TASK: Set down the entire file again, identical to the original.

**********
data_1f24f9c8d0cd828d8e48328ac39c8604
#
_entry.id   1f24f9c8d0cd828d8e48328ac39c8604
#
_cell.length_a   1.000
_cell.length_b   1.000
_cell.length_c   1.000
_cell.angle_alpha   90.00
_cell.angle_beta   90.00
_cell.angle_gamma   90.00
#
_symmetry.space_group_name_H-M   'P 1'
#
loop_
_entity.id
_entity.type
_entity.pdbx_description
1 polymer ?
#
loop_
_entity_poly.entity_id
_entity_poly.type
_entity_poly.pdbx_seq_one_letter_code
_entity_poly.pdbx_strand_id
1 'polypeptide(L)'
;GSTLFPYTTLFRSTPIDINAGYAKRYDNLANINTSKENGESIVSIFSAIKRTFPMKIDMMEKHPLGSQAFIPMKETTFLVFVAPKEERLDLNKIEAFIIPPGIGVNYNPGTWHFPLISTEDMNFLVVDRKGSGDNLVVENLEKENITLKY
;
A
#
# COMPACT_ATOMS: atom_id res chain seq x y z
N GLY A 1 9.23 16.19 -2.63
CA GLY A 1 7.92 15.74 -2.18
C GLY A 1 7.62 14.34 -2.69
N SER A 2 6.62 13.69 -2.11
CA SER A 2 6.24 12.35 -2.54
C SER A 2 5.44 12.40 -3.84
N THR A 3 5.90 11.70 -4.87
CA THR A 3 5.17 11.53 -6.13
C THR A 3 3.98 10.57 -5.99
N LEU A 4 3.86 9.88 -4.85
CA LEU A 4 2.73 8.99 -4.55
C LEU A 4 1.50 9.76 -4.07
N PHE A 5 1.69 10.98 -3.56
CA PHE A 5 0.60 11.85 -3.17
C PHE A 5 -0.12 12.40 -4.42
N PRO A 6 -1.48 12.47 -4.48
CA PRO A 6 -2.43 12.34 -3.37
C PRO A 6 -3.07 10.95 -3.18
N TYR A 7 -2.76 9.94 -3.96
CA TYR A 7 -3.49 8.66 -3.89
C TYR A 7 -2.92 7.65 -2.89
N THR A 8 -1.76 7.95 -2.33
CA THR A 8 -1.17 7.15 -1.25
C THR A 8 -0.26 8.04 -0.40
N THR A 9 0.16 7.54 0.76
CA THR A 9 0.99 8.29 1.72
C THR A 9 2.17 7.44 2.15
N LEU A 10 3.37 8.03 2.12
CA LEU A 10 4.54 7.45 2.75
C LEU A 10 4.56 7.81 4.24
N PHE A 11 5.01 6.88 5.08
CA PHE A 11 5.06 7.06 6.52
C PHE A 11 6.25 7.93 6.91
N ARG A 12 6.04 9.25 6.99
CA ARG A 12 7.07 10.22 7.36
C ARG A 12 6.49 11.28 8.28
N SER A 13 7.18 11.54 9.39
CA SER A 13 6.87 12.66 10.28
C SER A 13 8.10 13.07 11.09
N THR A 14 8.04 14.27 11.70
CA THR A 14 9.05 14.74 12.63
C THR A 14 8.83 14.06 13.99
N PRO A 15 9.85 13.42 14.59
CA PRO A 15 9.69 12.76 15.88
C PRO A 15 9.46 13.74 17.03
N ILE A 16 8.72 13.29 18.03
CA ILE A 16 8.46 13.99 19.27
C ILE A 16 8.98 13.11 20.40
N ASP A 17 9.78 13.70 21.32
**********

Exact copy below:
data_1f24f9c8d0cd828d8e48328ac39c8604
#
_entry.id   1f24f9c8d0cd828d8e48328ac39c8604
#
_cell.length_a   1.000
_cell.length_b   1.000
_cell.length_c   1.000
_cell.angle_alpha   90.00
_cell.angle_beta   90.00
_cell.angle_gamma   90.00
#
_symmetry.space_group_name_H-M   'P 1'
#
loop_
_entity.id
_entity.type
_entity.pdbx_description
1 polymer ?
#
loop_
_entity_poly.entity_id
_entity_poly.type
_entity_poly.pdbx_seq_one_letter_code
_entity_poly.pdbx_strand_id
1 'polypeptide(L)'
;GSTLFPYTTLFRSTPIDINAGYAKRYDNLANINTSKENGESIVSIFSAIKRTFPMKIDMMEKHPLGSQAFIPMKETTFLVFVAPKEERLDLNKIEAFIIPPGIGVNYNPGTWHFPLISTEDMNFLVVDRKGSGDNLVVENLEKENITLKY
;
A
#
# COMPACT_ATOMS: atom_id res chain seq x y z
N GLY A 1 9.23 16.19 -2.63
CA GLY A 1 7.92 15.74 -2.18
C GLY A 1 7.62 14.34 -2.69
N SER A 2 6.62 13.69 -2.11
CA SER A 2 6.24 12.35 -2.54
C SER A 2 5.44 12.40 -3.84
N THR A 3 5.90 11.70 -4.87
CA THR A 3 5.17 11.53 -6.13
C THR A 3 3.98 10.57 -5.99
N LEU A 4 3.86 9.88 -4.85
CA LEU A 4 2.73 8.99 -4.55
C LEU A 4 1.50 9.76 -4.07
N PHE A 5 1.69 10.98 -3.56
CA PHE A 5 0.60 11.85 -3.17
C PHE A 5 -0.12 12.40 -4.42
N PRO A 6 -1.48 12.47 -4.48
CA PRO A 6 -2.43 12.34 -3.37
C PRO A 6 -3.07 10.95 -3.18
N TYR A 7 -2.76 9.94 -3.96
CA TYR A 7 -3.49 8.66 -3.89
C TYR A 7 -2.92 7.65 -2.89
N THR A 8 -1.76 7.95 -2.33
CA THR A 8 -1.17 7.15 -1.25
C THR A 8 -0.26 8.04 -0.40
N THR A 9 0.16 7.54 0.76
CA THR A 9 0.99 8.29 1.72
C THR A 9 2.17 7.44 2.15
N LEU A 10 3.37 8.03 2.12
CA LEU A 10 4.54 7.45 2.75
C LEU A 10 4.56 7.81 4.24
N PHE A 11 5.01 6.88 5.08
CA PHE A 11 5.06 7.06 6.52
C PHE A 11 6.25 7.93 6.91
N ARG A 12 6.04 9.25 6.99
CA ARG A 12 7.07 10.22 7.36
C ARG A 12 6.49 11.28 8.28
N SER A 13 7.18 11.54 9.39
CA SER A 13 6.87 12.66 10.28
C SER A 13 8.10 13.07 11.09
N THR A 14 8.04 14.27 11.70
CA THR A 14 9.05 14.74 12.63
C THR A 14 8.83 14.06 13.99
N PRO A 15 9.85 13.42 14.59
CA PRO A 15 9.69 12.76 15.88
C PRO A 15 9.46 13.74 17.03
N ILE A 16 8.72 13.29 18.03
CA ILE A 16 8.46 13.99 19.27
C ILE A 16 8.98 13.11 20.40
N ASP A 17 9.78 13.70 21.32